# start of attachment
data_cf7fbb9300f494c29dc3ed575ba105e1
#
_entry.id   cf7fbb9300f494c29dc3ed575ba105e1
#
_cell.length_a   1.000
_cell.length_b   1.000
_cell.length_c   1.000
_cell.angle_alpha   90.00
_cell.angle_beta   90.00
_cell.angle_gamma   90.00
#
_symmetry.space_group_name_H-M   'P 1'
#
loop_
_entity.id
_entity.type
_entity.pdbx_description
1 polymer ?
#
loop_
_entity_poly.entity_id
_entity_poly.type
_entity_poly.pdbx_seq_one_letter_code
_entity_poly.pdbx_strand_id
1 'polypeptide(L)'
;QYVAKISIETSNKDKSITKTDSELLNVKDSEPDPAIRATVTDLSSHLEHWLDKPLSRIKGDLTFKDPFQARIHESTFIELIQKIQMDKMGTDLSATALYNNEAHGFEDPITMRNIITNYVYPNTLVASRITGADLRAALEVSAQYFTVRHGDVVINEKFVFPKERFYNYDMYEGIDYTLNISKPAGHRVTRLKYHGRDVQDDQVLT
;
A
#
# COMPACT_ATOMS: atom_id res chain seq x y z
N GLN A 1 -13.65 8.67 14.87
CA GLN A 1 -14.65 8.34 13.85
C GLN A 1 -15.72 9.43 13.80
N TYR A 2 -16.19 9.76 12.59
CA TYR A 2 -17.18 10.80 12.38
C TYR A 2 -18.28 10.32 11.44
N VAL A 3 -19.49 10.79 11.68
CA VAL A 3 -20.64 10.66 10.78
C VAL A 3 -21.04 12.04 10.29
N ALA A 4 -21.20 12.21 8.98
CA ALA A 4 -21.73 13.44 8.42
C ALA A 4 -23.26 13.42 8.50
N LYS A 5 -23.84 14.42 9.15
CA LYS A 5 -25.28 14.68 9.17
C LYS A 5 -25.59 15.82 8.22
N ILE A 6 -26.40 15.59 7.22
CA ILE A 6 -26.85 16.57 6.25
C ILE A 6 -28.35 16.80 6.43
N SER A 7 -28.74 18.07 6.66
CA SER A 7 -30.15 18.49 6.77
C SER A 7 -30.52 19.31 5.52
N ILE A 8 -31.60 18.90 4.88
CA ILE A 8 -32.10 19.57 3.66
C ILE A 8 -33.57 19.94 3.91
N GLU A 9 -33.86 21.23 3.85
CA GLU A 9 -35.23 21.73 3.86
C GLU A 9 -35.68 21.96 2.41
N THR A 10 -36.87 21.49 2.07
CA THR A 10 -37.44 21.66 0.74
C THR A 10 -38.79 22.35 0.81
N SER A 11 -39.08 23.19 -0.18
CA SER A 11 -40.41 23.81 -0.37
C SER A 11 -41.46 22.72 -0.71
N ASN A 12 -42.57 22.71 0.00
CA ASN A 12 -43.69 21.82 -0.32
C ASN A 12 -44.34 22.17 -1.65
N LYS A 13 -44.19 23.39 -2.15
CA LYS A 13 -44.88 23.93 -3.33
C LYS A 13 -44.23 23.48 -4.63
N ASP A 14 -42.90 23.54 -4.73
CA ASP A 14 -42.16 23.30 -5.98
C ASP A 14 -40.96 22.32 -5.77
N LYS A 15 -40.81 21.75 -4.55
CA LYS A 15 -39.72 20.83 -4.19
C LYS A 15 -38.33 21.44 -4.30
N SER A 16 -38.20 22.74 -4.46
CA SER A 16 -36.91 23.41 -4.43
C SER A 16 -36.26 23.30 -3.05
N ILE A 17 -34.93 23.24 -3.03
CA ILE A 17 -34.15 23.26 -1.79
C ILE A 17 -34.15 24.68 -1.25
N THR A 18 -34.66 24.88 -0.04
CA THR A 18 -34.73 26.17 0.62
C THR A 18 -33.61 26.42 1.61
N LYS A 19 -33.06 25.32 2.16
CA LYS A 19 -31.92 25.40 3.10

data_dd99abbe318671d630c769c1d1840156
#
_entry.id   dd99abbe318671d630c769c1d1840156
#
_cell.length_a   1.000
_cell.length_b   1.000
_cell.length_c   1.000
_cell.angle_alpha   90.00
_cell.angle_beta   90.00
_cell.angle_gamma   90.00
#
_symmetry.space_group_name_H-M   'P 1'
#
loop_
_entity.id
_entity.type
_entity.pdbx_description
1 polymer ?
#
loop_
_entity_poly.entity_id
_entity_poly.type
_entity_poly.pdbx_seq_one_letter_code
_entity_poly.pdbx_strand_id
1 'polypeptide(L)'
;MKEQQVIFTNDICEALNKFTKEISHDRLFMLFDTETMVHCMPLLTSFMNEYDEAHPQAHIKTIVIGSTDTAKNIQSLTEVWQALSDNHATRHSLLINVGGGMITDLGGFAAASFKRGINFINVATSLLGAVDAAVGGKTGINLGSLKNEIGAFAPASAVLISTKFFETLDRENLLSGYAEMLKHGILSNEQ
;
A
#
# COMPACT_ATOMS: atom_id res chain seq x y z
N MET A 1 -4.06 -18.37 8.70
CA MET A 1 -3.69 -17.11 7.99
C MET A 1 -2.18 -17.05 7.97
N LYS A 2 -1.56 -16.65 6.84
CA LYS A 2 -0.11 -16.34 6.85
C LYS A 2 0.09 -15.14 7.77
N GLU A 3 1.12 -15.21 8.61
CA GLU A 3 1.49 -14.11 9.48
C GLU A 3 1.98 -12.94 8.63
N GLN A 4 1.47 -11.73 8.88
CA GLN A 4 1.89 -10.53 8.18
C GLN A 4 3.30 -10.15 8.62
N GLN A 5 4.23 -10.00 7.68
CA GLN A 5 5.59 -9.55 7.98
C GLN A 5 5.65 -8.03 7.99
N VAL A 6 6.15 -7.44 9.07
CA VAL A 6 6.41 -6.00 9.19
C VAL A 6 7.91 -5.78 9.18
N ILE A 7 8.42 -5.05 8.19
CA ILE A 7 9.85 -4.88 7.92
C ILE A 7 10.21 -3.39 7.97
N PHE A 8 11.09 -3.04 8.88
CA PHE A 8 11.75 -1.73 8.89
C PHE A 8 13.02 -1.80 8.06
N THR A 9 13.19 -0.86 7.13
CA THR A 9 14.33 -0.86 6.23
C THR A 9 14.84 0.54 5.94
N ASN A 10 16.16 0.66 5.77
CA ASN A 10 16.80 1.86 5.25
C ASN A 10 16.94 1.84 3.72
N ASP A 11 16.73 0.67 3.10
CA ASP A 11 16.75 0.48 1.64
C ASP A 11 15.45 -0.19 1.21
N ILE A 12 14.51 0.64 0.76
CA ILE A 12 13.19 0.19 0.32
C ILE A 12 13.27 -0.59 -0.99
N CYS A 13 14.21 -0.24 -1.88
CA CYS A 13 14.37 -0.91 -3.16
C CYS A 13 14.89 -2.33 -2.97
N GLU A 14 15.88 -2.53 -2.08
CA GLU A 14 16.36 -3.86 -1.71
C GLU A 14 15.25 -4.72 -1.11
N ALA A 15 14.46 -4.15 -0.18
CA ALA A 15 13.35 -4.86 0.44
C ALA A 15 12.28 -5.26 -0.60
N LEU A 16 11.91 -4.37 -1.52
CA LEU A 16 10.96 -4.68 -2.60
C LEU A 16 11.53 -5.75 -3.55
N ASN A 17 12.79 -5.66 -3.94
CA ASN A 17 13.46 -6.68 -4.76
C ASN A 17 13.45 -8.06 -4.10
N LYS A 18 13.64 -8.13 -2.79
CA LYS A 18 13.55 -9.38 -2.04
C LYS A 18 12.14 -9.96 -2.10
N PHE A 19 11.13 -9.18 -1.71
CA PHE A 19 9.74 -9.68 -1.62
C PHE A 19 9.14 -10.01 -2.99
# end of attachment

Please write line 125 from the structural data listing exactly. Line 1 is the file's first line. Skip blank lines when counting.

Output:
C GLU A 3 1.98 -12.94 8.63